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scones, revisited (please come in if you posted below!)

Dear nesties,

Thanks for the suggestions below! I have great inspiration off of them! I think I will go with a few flaver varieties.

However, one of my girl friends sent me what looks to be a super easy recipe right as i posted here. Since I am probably going to have a bebe attached to the boob when making these, I am thinking I want to go as un-ambitious as possible. I ain't gonna lie -- some of the recipes were a little more complicated than my uncoordinated baker self (read: lazy azz) can do.  ;)

I am looking for the opinion of the SuperAwesomeBaker Nesties. Will I be sorely disappointed with this recipe? SHould I stick with a REAL, not semi-homemade? I am looking at making a blueberry, cinnamon struesel and chocolate varieties. Maybe that ginger one too. OH! and the cheddar dill sounded amazing too... (Did I mention it will only be four of us??)

1/2 c. golden raisins
1/2 c. currants
2 c. Bisquick
1/4 c. sugar
1/2 c. water
1 tbsp. butter
Grease cookie sheet. Combine all ingredients. Mix well. Drop by tablespoon on sheet. Bake 10 to 12 minutes at 450 degrees. Serves 8.

My grandfather's motto was the classic, "if it is worth doing, it is worth doing right." I, uh, don't typically subscribe to it. Should I subscribe this time?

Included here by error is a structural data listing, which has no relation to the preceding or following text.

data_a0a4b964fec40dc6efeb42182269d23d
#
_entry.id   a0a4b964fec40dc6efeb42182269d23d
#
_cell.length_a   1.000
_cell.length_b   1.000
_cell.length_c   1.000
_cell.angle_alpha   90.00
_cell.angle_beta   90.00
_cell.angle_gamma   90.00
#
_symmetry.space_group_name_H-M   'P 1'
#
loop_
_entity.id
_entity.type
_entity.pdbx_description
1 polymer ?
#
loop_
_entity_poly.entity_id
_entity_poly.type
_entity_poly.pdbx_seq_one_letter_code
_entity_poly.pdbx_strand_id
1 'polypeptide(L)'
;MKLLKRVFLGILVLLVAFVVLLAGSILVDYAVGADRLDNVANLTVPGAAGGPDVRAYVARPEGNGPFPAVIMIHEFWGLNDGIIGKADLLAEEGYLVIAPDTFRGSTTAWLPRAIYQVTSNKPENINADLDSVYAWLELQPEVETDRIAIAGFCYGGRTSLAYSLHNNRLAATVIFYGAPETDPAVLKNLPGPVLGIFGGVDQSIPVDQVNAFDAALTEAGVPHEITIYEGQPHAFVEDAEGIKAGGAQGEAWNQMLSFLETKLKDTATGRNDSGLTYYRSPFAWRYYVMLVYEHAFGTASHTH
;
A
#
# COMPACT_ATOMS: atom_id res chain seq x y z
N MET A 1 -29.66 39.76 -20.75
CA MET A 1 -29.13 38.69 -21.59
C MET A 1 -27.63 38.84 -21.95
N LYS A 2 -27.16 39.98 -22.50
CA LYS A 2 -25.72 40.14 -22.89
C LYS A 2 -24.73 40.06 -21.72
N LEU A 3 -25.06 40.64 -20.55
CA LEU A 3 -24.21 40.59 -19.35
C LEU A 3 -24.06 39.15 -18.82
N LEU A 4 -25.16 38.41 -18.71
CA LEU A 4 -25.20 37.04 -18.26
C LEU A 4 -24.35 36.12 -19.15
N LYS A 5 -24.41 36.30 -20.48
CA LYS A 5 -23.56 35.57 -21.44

Scone drone,

kewliegirl

imageimageimage

Re: scones, revisited (please come in if you posted below!)

  • 1 tablespoon of butter?  A proper scone should have enough butter in it to give you a heart attack on the spot.

     If you want simple, go with a basic cream scone recipe, and then add some currants, raisins, dried cherries, etc. (basically whatever dried fruit floats your boat) to it. America's Test Kitchen's recipe for cream scones with currants takes me 10 minutes, max, to make, plus baking time.

  • ditto cep, you definitely want more butter than that.

    butter = key to fluffy scone goodness

     

    image
  • This is the basic cream scone recipe with currants recipe from Cooks Illustrated.  They say in their header that this should take 20 minutes from start to finish baking. 

    Makes 9-10 scones

    Work the dough quickly, don't overmix, and put the dough rounds into the heated oven as soon as possible. The process--from mixing to pulling the finished scones out of the oven--shouldn't take more than twenty minutes. Scones are best served warm and fresh, split open and topped with thick homemade strawberry or raspberry jam and clotted cream (or cr?me fra?che, marscarpone, or whipped cream). If your currants are old and dry, plump them in 1/4 cup sweet sherry or sweet marsala for 10 minutes, then drain. Brush dough tops with a beaten egg and sprinkle with sugar, if desired. This recipe can be doubled.

    Ingredients

    • 2cups unbleached all-purpose flour
    • 1teaspoon cream of tartar
    • 1/2teaspoon baking soda
    • 1/2teaspoon table salt
    • 1 - 2tablespoons granulated sugar (1 to 2 tablespoons)
    • 4tablespoons unsalted butter , chilled and cut into 1/2-inch pieces
    • 3/4cup heavy cream
    • 2 large eggs , lightly beaten
    • 1/3cup dried currants (see headnote)

    Instructions

    1. 1. Adjust oven rack to middle position and heat oven to 450 degrees.

    2. 2. Sift first 5 ingredients into large bowl, or measure into workbowl of a food processor fitted with steel blade; pulse until blended. With pastry blender, 2 knives, or steel blade of a food processor, cut or process butter into flour mixture until mixture resembles coarse meal with a few slightly larger butter lumps. Transfer to a medium bowl and add currants (if haven't been macerated).